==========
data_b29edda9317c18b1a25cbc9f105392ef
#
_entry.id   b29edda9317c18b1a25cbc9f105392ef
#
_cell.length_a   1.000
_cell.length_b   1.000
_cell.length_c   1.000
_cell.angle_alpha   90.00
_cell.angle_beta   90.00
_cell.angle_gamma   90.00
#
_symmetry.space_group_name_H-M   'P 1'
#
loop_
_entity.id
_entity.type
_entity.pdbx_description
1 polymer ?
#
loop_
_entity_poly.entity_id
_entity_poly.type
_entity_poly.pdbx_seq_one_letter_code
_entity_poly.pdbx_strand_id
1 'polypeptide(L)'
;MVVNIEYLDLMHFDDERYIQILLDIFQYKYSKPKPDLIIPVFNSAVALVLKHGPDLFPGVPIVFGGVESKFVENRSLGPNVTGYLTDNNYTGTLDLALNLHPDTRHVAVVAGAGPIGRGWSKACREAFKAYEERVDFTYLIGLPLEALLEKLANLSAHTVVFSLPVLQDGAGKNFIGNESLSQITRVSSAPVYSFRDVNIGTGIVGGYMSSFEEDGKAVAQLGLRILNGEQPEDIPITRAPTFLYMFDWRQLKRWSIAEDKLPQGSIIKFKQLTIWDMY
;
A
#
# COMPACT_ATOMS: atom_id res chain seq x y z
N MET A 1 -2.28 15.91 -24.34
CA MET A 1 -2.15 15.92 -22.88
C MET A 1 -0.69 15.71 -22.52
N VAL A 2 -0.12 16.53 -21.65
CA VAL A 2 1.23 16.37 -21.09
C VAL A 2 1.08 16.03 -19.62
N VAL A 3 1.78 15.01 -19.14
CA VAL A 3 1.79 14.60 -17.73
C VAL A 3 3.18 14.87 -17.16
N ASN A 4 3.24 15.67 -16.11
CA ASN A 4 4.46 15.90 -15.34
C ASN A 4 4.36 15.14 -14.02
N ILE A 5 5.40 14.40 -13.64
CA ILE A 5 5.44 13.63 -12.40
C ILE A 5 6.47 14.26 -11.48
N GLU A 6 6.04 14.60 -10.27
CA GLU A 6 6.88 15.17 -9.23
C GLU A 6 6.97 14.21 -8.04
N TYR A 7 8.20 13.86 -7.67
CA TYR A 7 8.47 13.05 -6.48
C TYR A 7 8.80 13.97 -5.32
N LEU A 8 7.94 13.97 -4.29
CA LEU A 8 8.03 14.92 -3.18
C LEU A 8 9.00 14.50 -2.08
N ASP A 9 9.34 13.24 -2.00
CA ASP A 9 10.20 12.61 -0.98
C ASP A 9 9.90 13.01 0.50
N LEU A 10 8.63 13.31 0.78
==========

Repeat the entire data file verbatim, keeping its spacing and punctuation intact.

data_b29edda9317c18b1a25cbc9f105392ef
#
_entry.id   b29edda9317c18b1a25cbc9f105392ef
#
_cell.length_a   1.000
_cell.length_b   1.000
_cell.length_c   1.000
_cell.angle_alpha   90.00
_cell.angle_beta   90.00
_cell.angle_gamma   90.00
#
_symmetry.space_group_name_H-M   'P 1'
#
loop_
_entity.id
_entity.type
_entity.pdbx_description
1 polymer ?
#
loop_
_entity_poly.entity_id
_entity_poly.type
_entity_poly.pdbx_seq_one_letter_code
_entity_poly.pdbx_strand_id
1 'polypeptide(L)'
;MVVNIEYLDLMHFDDERYIQILLDIFQYKYSKPKPDLIIPVFNSAVALVLKHGPDLFPGVPIVFGGVESKFVENRSLGPNVTGYLTDNNYTGTLDLALNLHPDTRHVAVVAGAGPIGRGWSKACREAFKAYEERVDFTYLIGLPLEALLEKLANLSAHTVVFSLPVLQDGAGKNFIGNESLSQITRVSSAPVYSFRDVNIGTGIVGGYMSSFEEDGKAVAQLGLRILNGEQPEDIPITRAPTFLYMFDWRQLKRWSIAEDKLPQGSIIKFKQLTIWDMY
;
A
#
# COMPACT_ATOMS: atom_id res chain seq x y z
N MET A 1 -2.28 15.91 -24.34
CA MET A 1 -2.15 15.92 -22.88
C MET A 1 -0.69 15.71 -22.52
N VAL A 2 -0.12 16.53 -21.65
CA VAL A 2 1.23 16.37 -21.09
C VAL A 2 1.08 16.03 -19.62
N VAL A 3 1.78 15.01 -19.14
CA VAL A 3 1.79 14.60 -17.73
C VAL A 3 3.18 14.87 -17.16
N ASN A 4 3.24 15.67 -16.11
CA ASN A 4 4.46 15.90 -15.34
C ASN A 4 4.36 15.14 -14.02
N ILE A 5 5.40 14.40 -13.64
CA ILE A 5 5.44 13.63 -12.40
C ILE A 5 6.47 14.26 -11.48
N GLU A 6 6.04 14.60 -10.27
CA GLU A 6 6.88 15.17 -9.23
C GLU A 6 6.97 14.21 -8.04
N TYR A 7 8.20 13.86 -7.67
CA TYR A 7 8.47 13.05 -6.48
C TYR A 7 8.80 13.97 -5.32
N LEU A 8 7.94 13.97 -4.29
CA LEU A 8 8.03 14.92 -3.18
C LEU A 8 9.00 14.50 -2.08
N ASP A 9 9.34 13.24 -2.00
CA ASP A 9 10.20 12.61 -0.98
C ASP A 9 9.90 13.01 0.50
N LEU A 10 8.63 13.31 0.78